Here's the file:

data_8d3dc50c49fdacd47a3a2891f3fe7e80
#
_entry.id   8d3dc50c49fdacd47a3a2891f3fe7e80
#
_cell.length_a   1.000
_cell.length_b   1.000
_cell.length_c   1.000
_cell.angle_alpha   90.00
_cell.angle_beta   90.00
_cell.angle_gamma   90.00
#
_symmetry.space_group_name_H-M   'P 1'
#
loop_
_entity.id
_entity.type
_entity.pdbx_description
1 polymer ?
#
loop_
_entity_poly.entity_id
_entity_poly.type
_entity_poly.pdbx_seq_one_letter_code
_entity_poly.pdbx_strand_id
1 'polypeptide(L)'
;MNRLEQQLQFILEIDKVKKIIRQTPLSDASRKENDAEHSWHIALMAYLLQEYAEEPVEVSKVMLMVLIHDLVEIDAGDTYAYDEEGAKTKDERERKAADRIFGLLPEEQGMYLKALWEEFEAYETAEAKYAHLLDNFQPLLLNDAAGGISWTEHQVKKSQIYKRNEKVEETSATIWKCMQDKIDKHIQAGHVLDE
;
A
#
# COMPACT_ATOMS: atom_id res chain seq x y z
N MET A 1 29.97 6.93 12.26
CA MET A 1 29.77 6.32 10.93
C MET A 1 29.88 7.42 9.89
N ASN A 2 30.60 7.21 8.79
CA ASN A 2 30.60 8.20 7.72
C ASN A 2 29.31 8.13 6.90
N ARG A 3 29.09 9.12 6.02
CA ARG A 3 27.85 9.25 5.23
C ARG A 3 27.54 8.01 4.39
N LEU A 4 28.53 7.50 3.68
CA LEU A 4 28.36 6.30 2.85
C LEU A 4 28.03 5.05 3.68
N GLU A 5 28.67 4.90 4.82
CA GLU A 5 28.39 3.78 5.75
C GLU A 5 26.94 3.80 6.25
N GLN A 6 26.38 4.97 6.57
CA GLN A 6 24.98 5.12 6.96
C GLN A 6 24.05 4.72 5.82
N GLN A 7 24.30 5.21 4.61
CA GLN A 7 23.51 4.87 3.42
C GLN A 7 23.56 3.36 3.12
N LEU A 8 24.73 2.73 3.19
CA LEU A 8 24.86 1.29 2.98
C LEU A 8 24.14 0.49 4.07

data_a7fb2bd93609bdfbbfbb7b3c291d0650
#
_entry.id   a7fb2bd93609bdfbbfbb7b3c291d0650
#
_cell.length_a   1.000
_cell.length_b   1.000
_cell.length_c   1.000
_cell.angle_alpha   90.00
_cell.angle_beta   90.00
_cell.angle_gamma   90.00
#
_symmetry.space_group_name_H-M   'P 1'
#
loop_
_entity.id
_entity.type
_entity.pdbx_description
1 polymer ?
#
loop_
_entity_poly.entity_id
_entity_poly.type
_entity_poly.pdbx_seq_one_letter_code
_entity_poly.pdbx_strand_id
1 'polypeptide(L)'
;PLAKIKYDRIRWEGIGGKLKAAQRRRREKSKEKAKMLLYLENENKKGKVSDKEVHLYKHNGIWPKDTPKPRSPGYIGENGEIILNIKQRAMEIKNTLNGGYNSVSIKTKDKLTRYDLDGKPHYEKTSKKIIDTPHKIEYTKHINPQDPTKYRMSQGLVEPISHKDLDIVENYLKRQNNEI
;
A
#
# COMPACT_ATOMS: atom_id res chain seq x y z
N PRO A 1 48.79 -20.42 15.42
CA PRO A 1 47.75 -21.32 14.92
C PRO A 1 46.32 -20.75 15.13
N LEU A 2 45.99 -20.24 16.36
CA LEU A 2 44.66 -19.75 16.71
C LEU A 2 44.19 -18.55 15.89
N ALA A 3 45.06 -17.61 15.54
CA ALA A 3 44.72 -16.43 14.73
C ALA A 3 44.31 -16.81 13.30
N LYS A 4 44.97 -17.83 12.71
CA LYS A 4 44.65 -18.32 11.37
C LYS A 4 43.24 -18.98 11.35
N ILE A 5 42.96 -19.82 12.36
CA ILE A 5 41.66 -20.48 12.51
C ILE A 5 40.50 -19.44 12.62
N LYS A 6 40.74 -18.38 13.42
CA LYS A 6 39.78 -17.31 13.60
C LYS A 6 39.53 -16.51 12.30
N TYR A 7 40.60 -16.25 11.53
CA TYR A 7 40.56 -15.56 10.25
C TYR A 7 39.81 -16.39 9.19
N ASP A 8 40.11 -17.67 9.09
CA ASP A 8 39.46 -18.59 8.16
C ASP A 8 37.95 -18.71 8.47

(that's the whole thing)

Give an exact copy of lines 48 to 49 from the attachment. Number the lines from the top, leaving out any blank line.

C GLN A 6 24.05 4.72 5.82
N GLN A 7 24.30 5.21 4.61